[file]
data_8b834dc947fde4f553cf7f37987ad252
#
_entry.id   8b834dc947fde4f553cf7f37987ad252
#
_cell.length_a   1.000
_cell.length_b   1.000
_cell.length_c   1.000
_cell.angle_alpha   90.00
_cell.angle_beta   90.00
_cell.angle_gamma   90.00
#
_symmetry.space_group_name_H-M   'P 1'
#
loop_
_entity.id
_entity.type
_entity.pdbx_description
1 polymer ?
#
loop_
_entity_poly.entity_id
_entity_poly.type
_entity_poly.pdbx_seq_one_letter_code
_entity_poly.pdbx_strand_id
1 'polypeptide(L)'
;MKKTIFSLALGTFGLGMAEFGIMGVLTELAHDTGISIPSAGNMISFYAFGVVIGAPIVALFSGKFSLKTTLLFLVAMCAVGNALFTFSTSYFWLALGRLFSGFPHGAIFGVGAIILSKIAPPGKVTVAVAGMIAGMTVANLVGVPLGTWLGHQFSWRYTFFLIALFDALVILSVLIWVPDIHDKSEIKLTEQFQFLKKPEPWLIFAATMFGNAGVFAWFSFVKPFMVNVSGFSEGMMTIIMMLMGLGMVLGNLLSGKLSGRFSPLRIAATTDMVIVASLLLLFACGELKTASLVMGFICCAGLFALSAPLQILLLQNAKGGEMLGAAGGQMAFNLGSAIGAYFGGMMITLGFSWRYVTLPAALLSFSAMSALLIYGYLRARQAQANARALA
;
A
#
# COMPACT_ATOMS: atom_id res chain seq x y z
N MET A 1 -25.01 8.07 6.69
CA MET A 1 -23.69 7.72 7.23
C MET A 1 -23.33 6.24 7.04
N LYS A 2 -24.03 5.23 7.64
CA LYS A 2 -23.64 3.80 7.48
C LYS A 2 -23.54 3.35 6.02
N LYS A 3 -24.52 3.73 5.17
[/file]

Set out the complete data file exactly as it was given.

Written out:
data_8b834dc947fde4f553cf7f37987ad252
#
_entry.id   8b834dc947fde4f553cf7f37987ad252
#
_cell.length_a   1.000
_cell.length_b   1.000
_cell.length_c   1.000
_cell.angle_alpha   90.00
_cell.angle_beta   90.00
_cell.angle_gamma   90.00
#
_symmetry.space_group_name_H-M   'P 1'
#
loop_
_entity.id
_entity.type
_entity.pdbx_description
1 polymer ?
#
loop_
_entity_poly.entity_id
_entity_poly.type
_entity_poly.pdbx_seq_one_letter_code
_entity_poly.pdbx_strand_id
1 'polypeptide(L)'
;MKKTIFSLALGTFGLGMAEFGIMGVLTELAHDTGISIPSAGNMISFYAFGVVIGAPIVALFSGKFSLKTTLLFLVAMCAVGNALFTFSTSYFWLALGRLFSGFPHGAIFGVGAIILSKIAPPGKVTVAVAGMIAGMTVANLVGVPLGTWLGHQFSWRYTFFLIALFDALVILSVLIWVPDIHDKSEIKLTEQFQFLKKPEPWLIFAATMFGNAGVFAWFSFVKPFMVNVSGFSEGMMTIIMMLMGLGMVLGNLLSGKLSGRFSPLRIAATTDMVIVASLLLLFACGELKTASLVMGFICCAGLFALSAPLQILLLQNAKGGEMLGAAGGQMAFNLGSAIGAYFGGMMITLGFSWRYVTLPAALLSFSAMSALLIYGYLRARQAQANARALA
;
A
#
# COMPACT_ATOMS: atom_id res chain seq x y z
N MET A 1 -25.01 8.07 6.69
CA MET A 1 -23.69 7.72 7.23
C MET A 1 -23.33 6.24 7.04
N LYS A 2 -24.03 5.23 7.64
CA LYS A 2 -23.64 3.80 7.48
C LYS A 2 -23.54 3.35 6.02
N LYS A 3 -24.52 3.73 5.17